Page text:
The second round of applications for the Fish Harvester Benefit program is expected to start in April and must be made by October 1, according to the Department of Fisheries and Oceans (DFO) website.
“Applicants who received the first payment of the Fish Harvester Benefit will need to make a second application in 2021 after they have a final Canada Revenue Agency-assessed 2020 self-employed fishing income amount. This is necessary in order to calculate actual income losses in 2020,” reads the website.
“Failure to submit the second application during this period will result in the harvester being deemed ineligible to have received their first payment. This first payment would then be considered an overpayment that will have to be paid back to the Government of Canada. Once the second application is submitted, payment for the second portion of the Benefit should be completed by the end of November 2021. The maximum combined amount of the first and second payments is $10,164.”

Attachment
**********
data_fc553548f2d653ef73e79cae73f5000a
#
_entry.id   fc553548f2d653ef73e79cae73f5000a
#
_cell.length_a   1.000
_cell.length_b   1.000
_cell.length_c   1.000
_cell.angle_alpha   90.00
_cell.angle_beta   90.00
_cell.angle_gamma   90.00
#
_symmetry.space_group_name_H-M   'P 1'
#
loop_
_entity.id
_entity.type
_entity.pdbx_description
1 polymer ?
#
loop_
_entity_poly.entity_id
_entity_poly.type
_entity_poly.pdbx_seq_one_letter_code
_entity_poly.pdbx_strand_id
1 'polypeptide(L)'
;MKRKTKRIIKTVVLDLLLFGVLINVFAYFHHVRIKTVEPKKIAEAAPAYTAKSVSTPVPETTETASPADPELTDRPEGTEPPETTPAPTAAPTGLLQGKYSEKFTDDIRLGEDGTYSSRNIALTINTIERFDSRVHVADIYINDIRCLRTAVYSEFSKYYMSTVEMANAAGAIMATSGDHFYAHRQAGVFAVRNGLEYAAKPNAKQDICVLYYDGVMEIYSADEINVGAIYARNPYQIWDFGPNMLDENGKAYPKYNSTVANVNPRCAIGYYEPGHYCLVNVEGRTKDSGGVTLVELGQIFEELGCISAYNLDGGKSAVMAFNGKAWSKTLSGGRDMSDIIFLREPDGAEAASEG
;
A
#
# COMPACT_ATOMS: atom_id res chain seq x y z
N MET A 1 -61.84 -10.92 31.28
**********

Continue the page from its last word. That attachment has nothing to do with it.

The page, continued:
Initiated as a COVID-19 countermeasure by the federal government, the Fish Harvester Benefit offers income support to self-employed fish harvesters and share-persons who were not eligible for the Canadian Emergency Response Benefit (CERB).
The benefit covers up to 75 per cent of income losses beyond a 25 per cent threshold for the 2020 tax year when compared to 2018 or 2019. The initial application period ran from Aug. 24 to Oct. 19, 2020.
The federal government also introduced the Fish Harvester Grant, a non-repayable grant to self-employed fish harvesters with a valid commercial fishing licence in 2020. The Grant provided a maximum non-repayable support of up to $10,000, dependent on the level of the fish harvesters’ historic fishing revenue in 2018 or 2019.
According to recent media reports, DFO said about one-third ($129 million) of the $467.4 million allocated for the two programs was spent up to Dec. 31, 2020.
Saltwire Media reported that as of the end of 2020, approximately $35 million of the funding was spent in both Newfoundland and Labrador and in Nova Scotia, $18 million in Prince Edward Island and $9 million in New Brunswick.
In Newfoundland and Labrador, 5,498 people received funding. In Nova Scotia, there were 4,846 clients. In P.E.I., slightly more than 1,800 people received funding and in New Brunswick, 1,155 people received funding.